How Often Should You Change Your Sewage Ejector Pump?

Hunker may earn compensation through affiliate links in this story.
Septic tanks are the recipients of the waste deposited by ejector pumps.
Image Credit: Jupiterimages/Photos.com/Getty Images

Sewage ejector pumps play an important role in keeping the sewage system clean in homes that use septic systems. The dirty water and sewage is pumped either to the septic tank or to some other type of outside waste receptacle. The wear and tear from pumping sewage can wear these pumps out on a fairly regular basis.

Need

Just because you live in a home with a septic system does not necessarily mean you must have a sewage ejector pump. In many homes that have septic tanks, gravity removes the waste from the home. Pumps are typically used in homes where septic backup occurs regularly or where the sewage drainage system requires some additional help because the plumbing system has a non-standard configuration or requires special accommodations.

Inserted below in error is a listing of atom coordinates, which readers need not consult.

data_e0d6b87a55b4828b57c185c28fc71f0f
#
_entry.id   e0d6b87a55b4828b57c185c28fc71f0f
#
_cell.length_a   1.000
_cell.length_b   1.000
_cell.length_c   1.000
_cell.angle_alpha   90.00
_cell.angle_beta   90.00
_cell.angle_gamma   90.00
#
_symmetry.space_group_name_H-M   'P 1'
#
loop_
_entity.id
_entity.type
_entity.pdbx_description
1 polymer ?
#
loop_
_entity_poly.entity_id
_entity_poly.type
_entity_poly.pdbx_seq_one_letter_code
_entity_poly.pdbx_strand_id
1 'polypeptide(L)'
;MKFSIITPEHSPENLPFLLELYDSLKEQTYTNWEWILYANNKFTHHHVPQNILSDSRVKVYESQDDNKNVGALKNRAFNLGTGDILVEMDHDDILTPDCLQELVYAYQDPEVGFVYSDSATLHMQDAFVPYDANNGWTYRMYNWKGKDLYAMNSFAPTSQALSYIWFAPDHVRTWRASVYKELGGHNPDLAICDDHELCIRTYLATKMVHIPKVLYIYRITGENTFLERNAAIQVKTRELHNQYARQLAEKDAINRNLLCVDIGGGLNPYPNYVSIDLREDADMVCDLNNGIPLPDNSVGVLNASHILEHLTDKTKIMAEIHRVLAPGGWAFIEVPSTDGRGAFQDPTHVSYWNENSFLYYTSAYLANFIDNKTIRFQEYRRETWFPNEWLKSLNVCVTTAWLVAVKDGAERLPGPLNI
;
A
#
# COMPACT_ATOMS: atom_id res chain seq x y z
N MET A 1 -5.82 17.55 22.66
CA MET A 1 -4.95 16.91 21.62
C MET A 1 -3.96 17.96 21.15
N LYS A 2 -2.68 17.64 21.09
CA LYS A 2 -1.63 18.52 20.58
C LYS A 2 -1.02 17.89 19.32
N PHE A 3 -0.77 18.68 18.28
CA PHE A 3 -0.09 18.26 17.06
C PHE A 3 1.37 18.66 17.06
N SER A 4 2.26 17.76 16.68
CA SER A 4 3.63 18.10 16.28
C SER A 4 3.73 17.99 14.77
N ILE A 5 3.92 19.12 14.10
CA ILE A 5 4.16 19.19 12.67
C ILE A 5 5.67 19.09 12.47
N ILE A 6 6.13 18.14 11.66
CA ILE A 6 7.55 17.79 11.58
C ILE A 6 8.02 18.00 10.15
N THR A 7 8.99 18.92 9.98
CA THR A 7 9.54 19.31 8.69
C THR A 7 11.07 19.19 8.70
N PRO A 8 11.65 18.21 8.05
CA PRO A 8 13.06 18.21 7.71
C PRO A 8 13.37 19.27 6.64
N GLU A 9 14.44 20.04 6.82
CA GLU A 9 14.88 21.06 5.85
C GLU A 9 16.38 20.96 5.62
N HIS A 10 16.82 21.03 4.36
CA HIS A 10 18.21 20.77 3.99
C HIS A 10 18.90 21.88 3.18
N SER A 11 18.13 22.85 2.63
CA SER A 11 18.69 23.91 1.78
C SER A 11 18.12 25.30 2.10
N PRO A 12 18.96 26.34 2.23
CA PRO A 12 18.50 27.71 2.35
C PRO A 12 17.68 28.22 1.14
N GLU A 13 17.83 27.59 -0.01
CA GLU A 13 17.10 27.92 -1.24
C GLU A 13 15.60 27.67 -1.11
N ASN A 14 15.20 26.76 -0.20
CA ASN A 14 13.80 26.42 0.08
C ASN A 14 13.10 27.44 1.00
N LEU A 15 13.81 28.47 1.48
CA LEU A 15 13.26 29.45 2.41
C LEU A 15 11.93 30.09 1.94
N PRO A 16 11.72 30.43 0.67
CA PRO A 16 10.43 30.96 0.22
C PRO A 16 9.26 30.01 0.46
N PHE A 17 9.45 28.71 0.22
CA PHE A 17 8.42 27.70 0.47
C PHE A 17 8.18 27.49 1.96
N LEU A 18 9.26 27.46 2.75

Lifespan

It is impossible to say exactly how long your sewage ejector pump should last because each home is different, as is its waste. These pumps are submerged in harsh environments that wear the pumps out quickly. Burnett Plumbing Company, of Grantsburg, Wisconsin, says you should expect your pump to last only a few years.

Replacement

You probably should not try to replace your sewage ejector pump by yourself. Because these pumps are usually submerged in refuse full of bacteria, you may want to have a licensed and qualified professional replace the pump for you. Also, check to see whether the plumbing company can perform regular maintenance on your pump to keep it running longer.

Problems

If your sewage ejector pump fails, you need to replace it as soon as possible to avoid sewage back-up. If you have a water softener, this compounds the problem because when a water softener backs up through the floor drain it causes significant damage.

references

Jared Lewis

Jared Lewis is a professor of history, philosophy and the humanities. He has taught various courses in these fields since 2001. A former licensed financial adviser, he now works as a writer and has published numerous articles on education and business. He holds a bachelor's degree in history, a master's degree in theology and has completed doctoral work in American history.